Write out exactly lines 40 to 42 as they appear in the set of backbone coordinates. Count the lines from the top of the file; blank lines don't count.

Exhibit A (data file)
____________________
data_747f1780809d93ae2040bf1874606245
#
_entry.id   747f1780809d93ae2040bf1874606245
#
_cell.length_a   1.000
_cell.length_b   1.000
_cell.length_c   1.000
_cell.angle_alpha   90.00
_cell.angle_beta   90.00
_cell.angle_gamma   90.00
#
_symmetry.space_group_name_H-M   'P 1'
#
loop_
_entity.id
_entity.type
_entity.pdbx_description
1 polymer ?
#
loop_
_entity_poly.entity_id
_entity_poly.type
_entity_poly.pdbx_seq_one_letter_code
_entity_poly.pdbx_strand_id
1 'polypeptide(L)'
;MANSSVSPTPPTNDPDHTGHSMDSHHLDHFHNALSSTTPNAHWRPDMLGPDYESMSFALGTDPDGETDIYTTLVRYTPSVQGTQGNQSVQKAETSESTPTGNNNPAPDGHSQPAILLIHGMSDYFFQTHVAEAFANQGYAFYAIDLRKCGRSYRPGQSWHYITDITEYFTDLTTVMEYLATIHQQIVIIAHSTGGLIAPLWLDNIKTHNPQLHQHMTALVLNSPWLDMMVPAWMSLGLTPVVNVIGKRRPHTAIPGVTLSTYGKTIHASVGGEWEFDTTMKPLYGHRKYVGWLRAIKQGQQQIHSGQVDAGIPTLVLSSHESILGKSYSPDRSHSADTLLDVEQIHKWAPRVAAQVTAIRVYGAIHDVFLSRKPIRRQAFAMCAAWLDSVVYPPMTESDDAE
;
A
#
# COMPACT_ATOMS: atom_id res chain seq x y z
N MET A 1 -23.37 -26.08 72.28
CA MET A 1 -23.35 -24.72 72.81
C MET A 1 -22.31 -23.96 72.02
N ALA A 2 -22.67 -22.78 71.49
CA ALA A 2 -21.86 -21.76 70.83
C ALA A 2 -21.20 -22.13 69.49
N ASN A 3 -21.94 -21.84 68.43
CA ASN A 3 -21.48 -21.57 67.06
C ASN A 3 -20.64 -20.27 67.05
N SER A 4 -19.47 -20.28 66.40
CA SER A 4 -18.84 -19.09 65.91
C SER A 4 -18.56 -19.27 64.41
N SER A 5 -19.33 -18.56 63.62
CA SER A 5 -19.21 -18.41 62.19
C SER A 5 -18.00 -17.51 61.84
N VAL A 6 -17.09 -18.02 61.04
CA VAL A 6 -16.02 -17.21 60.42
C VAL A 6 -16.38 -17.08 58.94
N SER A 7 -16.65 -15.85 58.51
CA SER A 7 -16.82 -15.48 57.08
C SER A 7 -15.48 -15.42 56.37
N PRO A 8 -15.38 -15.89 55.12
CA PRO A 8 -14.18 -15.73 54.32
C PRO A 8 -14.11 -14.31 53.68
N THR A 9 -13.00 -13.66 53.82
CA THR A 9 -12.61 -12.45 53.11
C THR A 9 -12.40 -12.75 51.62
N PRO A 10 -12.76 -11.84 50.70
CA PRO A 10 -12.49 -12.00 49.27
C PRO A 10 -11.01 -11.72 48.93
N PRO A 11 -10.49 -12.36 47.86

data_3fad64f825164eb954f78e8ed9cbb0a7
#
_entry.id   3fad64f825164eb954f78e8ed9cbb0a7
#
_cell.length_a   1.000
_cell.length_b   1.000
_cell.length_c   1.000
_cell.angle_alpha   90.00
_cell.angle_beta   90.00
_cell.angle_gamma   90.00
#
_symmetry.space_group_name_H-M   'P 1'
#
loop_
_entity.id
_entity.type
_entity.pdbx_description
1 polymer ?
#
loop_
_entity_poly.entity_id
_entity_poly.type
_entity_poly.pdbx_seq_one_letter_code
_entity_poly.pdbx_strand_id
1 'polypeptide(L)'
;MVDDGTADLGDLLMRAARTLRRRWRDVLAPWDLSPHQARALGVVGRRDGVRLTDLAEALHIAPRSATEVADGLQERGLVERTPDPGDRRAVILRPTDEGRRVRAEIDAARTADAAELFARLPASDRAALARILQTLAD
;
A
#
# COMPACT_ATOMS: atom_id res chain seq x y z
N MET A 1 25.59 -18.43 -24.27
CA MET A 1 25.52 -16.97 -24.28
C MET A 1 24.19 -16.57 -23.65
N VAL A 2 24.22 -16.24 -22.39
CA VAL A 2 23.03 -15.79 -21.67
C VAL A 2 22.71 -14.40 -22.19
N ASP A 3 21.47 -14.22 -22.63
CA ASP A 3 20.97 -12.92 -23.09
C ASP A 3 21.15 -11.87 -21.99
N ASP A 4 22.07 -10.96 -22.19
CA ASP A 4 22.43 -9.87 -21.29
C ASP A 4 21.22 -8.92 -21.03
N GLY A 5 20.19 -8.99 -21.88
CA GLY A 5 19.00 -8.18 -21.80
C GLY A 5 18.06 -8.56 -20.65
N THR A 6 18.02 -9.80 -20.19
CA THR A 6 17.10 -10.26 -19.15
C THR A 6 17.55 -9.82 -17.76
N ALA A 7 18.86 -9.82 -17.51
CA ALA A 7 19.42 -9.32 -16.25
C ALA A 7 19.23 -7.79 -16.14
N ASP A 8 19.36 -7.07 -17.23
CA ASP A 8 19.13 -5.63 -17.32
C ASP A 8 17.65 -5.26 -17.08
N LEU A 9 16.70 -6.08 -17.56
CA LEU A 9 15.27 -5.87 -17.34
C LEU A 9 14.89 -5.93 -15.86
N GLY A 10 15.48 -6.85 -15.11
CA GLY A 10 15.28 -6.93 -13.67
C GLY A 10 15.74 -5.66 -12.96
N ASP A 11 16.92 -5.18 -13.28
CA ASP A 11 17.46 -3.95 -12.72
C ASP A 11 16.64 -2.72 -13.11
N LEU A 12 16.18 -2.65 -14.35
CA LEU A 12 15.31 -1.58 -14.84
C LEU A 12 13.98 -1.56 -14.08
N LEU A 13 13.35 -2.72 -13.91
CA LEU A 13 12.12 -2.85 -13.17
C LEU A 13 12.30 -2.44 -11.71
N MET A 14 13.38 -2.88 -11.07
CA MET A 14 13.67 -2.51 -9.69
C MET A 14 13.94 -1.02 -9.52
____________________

N SER A 4 -19.47 -20.28 66.40
CA SER A 4 -18.84 -19.09 65.91
C SER A 4 -18.56 -19.27 64.41